Belarusian ruler Alexander Lukashenko (67) has approved changes to the country’s criminal code. This means that in future the preparation and “attempted act of terrorism” can also be punished with the death penalty.
Until now, only perpetrators of an attack could be punished with the death penalty in Belarus. The law will come into force ten days after its publication, Russian news agencies reported on Wednesday.
The Belarusian parliament had backed the extension of the death penalty after activists tried to sabotage parts of the railway network to make it more difficult for Russia to send troops to Ukraine.
Document should show Lukashenko’s signature
At the very beginning of the war, Russia used close ally Belarus as a staging area for its February 24 invasion of Ukraine. Minsk denies involvement in the conflict but admits that Belarusian territory was used for the invasion.
More on Belarus and Russia
Russian news agencies Interfax and RIA Novosti reported that a document on a national Belarusian legal portal shows that Lukashenko signed the amendments allowing the death penalty for attempted acts of terrorism. However, the Reuters news agency could not reach the website on Wednesday.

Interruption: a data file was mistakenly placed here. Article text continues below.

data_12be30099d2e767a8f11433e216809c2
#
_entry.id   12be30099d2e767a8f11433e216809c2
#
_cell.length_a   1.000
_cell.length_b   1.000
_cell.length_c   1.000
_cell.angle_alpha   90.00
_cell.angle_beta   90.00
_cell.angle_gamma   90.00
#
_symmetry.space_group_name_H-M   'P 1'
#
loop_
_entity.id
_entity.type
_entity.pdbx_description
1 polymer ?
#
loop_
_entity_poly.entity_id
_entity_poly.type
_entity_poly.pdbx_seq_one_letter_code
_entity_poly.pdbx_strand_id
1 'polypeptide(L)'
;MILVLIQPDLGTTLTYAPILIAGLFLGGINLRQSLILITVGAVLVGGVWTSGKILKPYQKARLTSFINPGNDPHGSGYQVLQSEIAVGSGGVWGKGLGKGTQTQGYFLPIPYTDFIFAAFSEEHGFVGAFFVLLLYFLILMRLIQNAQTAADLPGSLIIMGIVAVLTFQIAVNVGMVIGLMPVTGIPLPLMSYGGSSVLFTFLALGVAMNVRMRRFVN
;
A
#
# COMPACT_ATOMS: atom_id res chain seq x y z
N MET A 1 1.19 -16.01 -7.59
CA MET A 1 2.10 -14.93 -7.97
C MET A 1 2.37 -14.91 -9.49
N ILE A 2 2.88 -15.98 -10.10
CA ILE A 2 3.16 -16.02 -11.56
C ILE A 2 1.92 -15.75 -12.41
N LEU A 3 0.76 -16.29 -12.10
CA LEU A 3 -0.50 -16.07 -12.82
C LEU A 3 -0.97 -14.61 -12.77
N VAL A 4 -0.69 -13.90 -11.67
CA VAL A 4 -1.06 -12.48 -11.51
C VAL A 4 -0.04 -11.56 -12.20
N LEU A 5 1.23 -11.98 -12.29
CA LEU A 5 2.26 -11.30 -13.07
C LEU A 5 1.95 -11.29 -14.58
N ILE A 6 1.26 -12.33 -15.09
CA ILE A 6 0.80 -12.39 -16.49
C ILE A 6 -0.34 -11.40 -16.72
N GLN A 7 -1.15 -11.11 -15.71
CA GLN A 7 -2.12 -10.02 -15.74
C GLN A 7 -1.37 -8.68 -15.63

Terrorist charge of vandalized car
Since the mass protests against the controversial re-election of Lukashenko in August 2020, numerous government opponents in Belarus have been accused of attempting or preparing an act of terrorism.
One person was charged with terrorism for daubing red paint on a judge’s car and another for throwing a rock at a prosecutor’s window. Among those persecuted is opposition leader Svetlana Tichanovskaya (39), who fled into exile.
A new trial against 12 government opponents accused of preparing acts of terrorism, among other things, began in the city of Grodno on Wednesday, according to the Belarusian Human Rights Center Vyazna. The group is accused of setting fire to a police officer’s car and house and then blowing up another man’s car. Belarus is the last country in Europe still using the death penalty. (chs/AFP)